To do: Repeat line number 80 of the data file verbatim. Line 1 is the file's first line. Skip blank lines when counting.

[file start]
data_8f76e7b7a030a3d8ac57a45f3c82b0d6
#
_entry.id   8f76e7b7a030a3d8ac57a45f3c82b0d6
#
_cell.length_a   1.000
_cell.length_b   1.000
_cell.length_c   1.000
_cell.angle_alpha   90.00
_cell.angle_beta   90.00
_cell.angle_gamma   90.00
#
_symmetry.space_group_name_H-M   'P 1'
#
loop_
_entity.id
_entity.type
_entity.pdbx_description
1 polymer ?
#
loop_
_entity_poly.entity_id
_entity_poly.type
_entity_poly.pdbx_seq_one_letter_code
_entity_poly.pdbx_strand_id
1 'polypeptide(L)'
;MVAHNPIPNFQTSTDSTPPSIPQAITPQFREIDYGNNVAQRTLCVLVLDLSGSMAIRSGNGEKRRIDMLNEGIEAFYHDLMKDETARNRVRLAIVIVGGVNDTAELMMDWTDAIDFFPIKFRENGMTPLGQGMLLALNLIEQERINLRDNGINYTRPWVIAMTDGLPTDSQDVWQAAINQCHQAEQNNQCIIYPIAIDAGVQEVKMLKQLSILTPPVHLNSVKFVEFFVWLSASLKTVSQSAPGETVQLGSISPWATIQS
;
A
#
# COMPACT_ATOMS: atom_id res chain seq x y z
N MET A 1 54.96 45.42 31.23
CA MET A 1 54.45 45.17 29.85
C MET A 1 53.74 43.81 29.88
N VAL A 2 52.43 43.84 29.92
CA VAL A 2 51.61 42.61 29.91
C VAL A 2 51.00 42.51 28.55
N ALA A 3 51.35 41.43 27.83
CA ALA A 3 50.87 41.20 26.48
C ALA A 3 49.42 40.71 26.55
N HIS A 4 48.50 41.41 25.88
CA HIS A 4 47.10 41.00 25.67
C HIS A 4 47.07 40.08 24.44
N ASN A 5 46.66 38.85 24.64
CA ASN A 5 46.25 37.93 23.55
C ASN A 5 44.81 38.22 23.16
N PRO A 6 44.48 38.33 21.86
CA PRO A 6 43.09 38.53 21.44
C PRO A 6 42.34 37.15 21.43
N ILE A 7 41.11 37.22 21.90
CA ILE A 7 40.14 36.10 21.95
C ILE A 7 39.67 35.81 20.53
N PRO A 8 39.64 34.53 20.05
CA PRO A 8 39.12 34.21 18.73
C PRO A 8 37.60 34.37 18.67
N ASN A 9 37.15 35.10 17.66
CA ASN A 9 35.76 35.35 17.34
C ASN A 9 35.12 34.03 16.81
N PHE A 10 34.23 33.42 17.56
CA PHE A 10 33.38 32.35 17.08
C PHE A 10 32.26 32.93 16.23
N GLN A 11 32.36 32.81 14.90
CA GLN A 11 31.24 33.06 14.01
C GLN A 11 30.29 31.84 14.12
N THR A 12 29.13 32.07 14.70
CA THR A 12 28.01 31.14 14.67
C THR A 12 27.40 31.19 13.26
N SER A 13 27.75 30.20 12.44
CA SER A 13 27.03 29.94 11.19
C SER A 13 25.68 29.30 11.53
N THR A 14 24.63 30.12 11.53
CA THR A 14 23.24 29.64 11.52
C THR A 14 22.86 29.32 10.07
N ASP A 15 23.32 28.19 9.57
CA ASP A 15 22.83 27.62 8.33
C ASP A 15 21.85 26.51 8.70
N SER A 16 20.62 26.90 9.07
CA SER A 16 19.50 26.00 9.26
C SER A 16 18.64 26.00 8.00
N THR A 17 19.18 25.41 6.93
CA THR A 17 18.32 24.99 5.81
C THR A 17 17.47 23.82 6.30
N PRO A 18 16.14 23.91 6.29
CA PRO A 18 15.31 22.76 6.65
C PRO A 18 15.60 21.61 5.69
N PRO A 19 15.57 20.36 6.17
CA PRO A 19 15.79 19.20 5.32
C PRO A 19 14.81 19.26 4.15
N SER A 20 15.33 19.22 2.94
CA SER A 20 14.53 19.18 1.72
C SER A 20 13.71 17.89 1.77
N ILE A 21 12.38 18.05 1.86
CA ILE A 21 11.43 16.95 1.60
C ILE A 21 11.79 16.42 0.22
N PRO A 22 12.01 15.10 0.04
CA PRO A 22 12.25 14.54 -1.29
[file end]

CA THR A 17 18.32 24.99 5.81